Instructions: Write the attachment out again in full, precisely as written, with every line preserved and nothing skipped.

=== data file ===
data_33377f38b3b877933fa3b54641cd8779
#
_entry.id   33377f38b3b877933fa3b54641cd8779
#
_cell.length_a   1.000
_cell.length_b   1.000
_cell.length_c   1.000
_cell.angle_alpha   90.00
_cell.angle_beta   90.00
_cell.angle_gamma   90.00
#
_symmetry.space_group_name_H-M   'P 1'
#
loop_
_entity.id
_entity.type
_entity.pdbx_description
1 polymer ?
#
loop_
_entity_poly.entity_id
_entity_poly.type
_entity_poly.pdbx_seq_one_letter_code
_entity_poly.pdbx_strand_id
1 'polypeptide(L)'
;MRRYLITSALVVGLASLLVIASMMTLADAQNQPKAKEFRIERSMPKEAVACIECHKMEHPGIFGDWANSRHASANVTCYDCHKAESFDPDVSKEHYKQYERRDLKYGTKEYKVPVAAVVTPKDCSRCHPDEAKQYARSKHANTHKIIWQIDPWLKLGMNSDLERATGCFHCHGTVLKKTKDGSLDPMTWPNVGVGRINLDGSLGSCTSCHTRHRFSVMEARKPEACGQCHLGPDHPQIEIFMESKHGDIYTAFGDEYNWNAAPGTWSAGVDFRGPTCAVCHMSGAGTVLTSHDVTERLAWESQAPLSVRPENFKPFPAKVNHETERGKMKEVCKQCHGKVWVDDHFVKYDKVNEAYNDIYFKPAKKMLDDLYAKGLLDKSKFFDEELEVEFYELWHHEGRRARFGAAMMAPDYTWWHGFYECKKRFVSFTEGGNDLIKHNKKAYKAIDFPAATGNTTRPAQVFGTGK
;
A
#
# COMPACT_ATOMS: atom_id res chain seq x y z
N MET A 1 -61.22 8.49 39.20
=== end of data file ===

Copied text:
data_33377f38b3b877933fa3b54641cd8779
#
_entry.id   33377f38b3b877933fa3b54641cd8779
#
_cell.length_a   1.000
_cell.length_b   1.000
_cell.length_c   1.000
_cell.angle_alpha   90.00
_cell.angle_beta   90.00
_cell.angle_gamma   90.00
#
_symmetry.space_group_name_H-M   'P 1'
#
loop_
_entity.id
_entity.type
_entity.pdbx_description
1 polymer ?
#
loop_
_entity_poly.entity_id
_entity_poly.type
_entity_poly.pdbx_seq_one_letter_code
_entity_poly.pdbx_strand_id
1 'polypeptide(L)'
;MRRYLITSALVVGLASLLVIASMMTLADAQNQPKAKEFRIERSMPKEAVACIECHKMEHPGIFGDWANSRHASANVTCYDCHKAESFDPDVSKEHYKQYERRDLKYGTKEYKVPVAAVVTPKDCSRCHPDEAKQYARSKHANTHKIIWQIDPWLKLGMNSDLERATGCFHCHGTVLKKTKDGSLDPMTWPNVGVGRINLDGSLGSCTSCHTRHRFSVMEARKPEACGQCHLGPDHPQIEIFMESKHGDIYTAFGDEYNWNAAPGTWSAGVDFRGPTCAVCHMSGAGTVLTSHDVTERLAWESQAPLSVRPENFKPFPAKVNHETERGKMKEVCKQCHGKVWVDDHFVKYDKVNEAYNDIYFKPAKKMLDDLYAKGLLDKSKFFDEELEVEFYELWHHEGRRARFGAAMMAPDYTWWHGFYECKKRFVSFTEGGNDLIKHNKKAYKAIDFPAATGNTTRPAQVFGTGK
;
A
#
# COMPACT_ATOMS: atom_id res chain seq x y z
N MET A 1 -61.22 8.49 39.20